It had a luggage rack on the back with a leather suitcase full of things including a grease gun, a suction gun and some other metal containers.
I'me sure that all help absorbe some of the shock as that seems to be the point of impact.. The sitcase was shreaded.
The car was very original including the radiator, which was split open. It does have a new Warford.
I'll send pictures to anyone who would like to post them for me.
The car was insured with Hagerty.


Top of pagePrevious messageNext messageBottom of page Link to this message  By Aaron Griffey on Friday, May 28, 2010 - 12:24 am:

Witnesses said the trucker just ran straight into them. There was not a problem of traffic shifting lanes.
The touring had no front doors. They were damn lucky they didn't get thrown out.
They are both in the limping stage today.
They were both taken to a hospital strapped to gurnies in ambulances after the accident yesterday.
They were checked and released. No broken bones but the lady had some nasty scrapes on her legs.
The driver hauled the car back to Oakland today and he is now limping but not hurting too much.
They put the car on a pile of pallets and had a forklift set it all on the trailer.


Top of pagePrevious messageNext messageBottom of page Link to this message  By Stan Howe on Friday, May 28, 2010 - 12:40 am:

All trucks and towing vehicles -- whether pulling a little bitty trailer behind a motorcycle or a big rig with a 48 foot reefer behind it are limited to 55 mph on any California highway. (Ask me how I found this out.) If they were going 45 the truck should have only been running ten mph faster then they were. The guy should lose his CDL license and be sent back to Pakistan or wherever all these new drivers are coming from and the insurance company should take care of their loss and injuries.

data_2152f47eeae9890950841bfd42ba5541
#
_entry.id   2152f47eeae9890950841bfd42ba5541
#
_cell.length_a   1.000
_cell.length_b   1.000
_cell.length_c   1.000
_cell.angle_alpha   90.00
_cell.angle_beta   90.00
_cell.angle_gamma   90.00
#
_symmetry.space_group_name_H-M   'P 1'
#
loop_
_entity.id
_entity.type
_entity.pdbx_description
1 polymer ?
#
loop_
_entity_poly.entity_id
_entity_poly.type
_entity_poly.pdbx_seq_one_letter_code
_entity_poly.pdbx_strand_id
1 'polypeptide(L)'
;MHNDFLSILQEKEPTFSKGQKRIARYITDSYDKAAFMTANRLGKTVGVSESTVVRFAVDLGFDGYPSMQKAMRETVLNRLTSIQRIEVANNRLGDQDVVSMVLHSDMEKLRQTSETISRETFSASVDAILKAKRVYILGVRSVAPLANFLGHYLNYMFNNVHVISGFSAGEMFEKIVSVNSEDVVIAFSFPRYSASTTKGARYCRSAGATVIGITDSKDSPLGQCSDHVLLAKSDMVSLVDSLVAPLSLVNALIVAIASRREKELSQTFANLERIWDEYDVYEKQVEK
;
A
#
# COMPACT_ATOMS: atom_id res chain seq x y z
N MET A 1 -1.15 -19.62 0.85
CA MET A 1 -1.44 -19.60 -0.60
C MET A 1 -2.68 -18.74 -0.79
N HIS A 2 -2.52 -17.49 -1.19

Top of pagePrevious messageNext messageBottom of page Link to this message  By Aaron Griffey on Friday, May 28, 2010 - 01:04 am:

Esimates as high as 75 MPH were heard on this one.
The driver of the T told me today that after impact his car went 175 yards. That includes going through a fence and traveling along side the ditch in a field without a left rear wheel and the two front wheels laying flat and no rim or tire on the rt. rear.
It was digging into the mud a good share of the way.
I'll send pictures by email to anyone who would like to post them for me.
There was one report that the car went end-over end, but I think that witness was mistaken.


Top of pagePrevious messageNext messageBottom of page Link to this message  By Jim Weir on Friday, May 28, 2010 - 05:16 am:

Dick; Read my post "T accident". This was posted several hours before this post and I'm sure these are the same accidents.

Sincerely

Jim Weir


Top of pagePrevious messageNext messageBottom of page Link to this message  By Jim Patrick - (2) '26's - Bartow, FL on Friday, May 28, 2010 - 08:01 am: